"I'm honored to serve as your first woman mayor and first Asian-American mayor of a major American city," Quan said.
Quan was a community activist who rose through the ranks of the school board and city council. She was the underdog who pulled off an election upset thanks to the city's new ranked choice voting system. Now she is Oakland's 49th mayor.
It all started 104 years ago when Quan's Chinese immigrant parents came to a building in Oakland's Chinatown. That was where Quan began her morning, making a ceremonial offering and marching through the city with her supporters.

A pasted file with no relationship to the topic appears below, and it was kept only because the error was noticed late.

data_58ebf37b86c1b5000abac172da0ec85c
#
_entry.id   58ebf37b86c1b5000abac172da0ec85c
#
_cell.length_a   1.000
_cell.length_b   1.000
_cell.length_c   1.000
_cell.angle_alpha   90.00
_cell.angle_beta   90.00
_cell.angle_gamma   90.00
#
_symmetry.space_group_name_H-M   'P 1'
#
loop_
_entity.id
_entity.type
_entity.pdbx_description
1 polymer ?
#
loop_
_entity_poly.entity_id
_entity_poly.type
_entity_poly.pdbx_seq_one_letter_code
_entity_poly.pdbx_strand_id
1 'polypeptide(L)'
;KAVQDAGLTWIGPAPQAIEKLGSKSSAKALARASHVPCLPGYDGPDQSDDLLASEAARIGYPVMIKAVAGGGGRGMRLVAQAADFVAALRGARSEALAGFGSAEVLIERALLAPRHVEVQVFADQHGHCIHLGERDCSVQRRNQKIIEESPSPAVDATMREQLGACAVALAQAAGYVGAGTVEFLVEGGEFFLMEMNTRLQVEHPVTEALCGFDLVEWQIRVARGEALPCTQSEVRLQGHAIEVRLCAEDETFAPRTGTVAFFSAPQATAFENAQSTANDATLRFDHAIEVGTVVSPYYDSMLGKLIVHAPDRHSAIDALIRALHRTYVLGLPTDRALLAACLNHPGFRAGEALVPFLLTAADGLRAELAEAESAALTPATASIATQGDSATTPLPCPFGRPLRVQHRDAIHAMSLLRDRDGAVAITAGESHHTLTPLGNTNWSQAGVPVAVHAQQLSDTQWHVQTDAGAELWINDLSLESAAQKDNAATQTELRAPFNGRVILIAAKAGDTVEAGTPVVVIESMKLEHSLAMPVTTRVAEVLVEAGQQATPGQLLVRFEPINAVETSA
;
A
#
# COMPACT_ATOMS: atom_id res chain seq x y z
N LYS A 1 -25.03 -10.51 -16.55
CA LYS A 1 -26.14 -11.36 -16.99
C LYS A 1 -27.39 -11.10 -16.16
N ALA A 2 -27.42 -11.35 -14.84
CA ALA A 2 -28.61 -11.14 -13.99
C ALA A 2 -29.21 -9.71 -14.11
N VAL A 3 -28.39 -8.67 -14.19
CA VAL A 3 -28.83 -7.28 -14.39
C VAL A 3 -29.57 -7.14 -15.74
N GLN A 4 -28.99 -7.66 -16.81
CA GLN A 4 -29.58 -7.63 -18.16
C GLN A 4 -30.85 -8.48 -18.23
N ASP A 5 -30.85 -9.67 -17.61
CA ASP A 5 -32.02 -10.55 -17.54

After all the ceremony came the promises.
"Eighty-five percent of our officers live outside of town, I plan to change that; we need to recruit young people who want to be police officers in this city," Quan said.
Quan plans to focus on young people as a way to bring Oakland's crime rate down. She says she will create an education cabinet. And she is calling on 2,000 volunteers to mentor children.
But in a city with a massive budget deficit and a nationally known crime problem it could be a short honeymoon.
Quan plans to get to work by meeting with Oakland police first thing in the morning.
"My story is just one of the stories in Oakland," Quan said. "Together we're going to create an epic story of a great city."